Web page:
While all investments contribute to economic growth and job creation, investments in the digital economy particularly will propel the country into a new era of innovation and progress, said President Cyril Ramaphosa.
In his weekly letter to the nation, he said that not only was the digital economy important for growth, but it was also vital to the provision of key services such as education, social services and health care.
He said South Africa already had among the highest rates of iInternet penetration in Africa, adding that several recent tech surveys indicated that higher speeds and improved mobile and fibre infrastructure were helping to narrow the digital divide.
“This is the result of stepped-up investment in the digital economy in recent years. Since the first South Africa Investment Conference in 2018, investments in digital economy have grown exponentially. Over the past five years, we have seen total investment commitments of R200-billion in our country’s telecommunications network by Vodacom, MTN, Telkom, Rain and Liquid Telecom,” he pointed out.
Ramaphosa explained that the fifth South Africa Investment Conference, held in Johannesburg last week, provided a huge boost to the country’s digital economy.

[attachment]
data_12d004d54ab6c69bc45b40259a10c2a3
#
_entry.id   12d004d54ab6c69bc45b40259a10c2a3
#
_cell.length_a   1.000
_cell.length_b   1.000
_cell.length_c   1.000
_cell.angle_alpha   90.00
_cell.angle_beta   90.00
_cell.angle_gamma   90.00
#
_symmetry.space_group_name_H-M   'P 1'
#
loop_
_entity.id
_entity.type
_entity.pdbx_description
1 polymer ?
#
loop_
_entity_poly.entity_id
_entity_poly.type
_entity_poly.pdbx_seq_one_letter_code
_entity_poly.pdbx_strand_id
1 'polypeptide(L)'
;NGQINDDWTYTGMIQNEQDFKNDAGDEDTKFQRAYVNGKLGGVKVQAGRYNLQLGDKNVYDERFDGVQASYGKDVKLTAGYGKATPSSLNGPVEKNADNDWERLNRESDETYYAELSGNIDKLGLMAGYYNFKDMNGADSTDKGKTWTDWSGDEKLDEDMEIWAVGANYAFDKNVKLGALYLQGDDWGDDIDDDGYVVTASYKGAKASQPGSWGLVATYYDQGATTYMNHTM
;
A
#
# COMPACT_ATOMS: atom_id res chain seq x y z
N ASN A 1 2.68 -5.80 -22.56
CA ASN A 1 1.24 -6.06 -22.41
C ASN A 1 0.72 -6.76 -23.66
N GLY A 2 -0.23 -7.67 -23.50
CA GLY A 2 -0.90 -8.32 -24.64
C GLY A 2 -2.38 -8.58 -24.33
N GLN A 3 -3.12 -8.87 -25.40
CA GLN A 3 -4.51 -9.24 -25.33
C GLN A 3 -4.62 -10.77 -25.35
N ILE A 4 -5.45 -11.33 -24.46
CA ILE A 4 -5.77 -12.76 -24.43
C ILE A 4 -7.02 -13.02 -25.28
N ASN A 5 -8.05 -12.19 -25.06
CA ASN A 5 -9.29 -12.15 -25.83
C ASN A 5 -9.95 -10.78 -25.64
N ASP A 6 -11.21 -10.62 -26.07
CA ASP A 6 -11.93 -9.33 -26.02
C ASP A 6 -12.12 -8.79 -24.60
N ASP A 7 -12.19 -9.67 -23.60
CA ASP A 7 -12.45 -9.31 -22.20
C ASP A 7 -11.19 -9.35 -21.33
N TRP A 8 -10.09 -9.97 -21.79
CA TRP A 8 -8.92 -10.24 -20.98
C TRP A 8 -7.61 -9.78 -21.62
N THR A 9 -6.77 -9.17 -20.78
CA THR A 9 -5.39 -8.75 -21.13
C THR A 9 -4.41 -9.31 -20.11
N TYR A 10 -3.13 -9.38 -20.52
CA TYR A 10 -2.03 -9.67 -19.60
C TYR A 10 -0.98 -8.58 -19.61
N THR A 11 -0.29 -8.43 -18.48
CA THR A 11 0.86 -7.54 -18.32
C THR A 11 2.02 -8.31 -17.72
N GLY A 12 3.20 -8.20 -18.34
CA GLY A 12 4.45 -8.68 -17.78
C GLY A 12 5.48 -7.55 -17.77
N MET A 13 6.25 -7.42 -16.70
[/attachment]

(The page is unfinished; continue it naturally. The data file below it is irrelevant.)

He said in addition to significant investment commitments in data and telecommunications infrastructure, there were also announcements about investments in the mining, manufacturing, energy, property, logistics and food and beverages sectors.
“These announcements took the total amount of investment commitments made over the first five years of our investment drive to over R1.5-trillion. This exceeds the target of R1.2-trillion we set in 2018,” he explained.
He highlighted that faster fibre and fifth-generation rollout made the country’s economy more competitive as more connectivity solutions help businesses emerge and expand.
Ramaphosa noted that, according to a recent report on Africa’s Data Centre Market, South Africa is fast becoming a hub for cloud hosting, with the manufacturing, financial services and health care sectors among the major data centre investors.
The report further noted that undersea cables were supporting the growth of the local data centre market.
“To take advantage of this inward investment and see it increase, we have to urgently resolve the electricity crisis and the theft and destruction of ICT infrastructure. These were among the issues raised by investors and mobile network operators at this year’s investment conference. We are working with business and other social partners to address these challenges and improve the operating environment,” he said.
He said government was also forging ahead with the structural reforms that were so critical to efforts to improve the country’s economic competitiveness.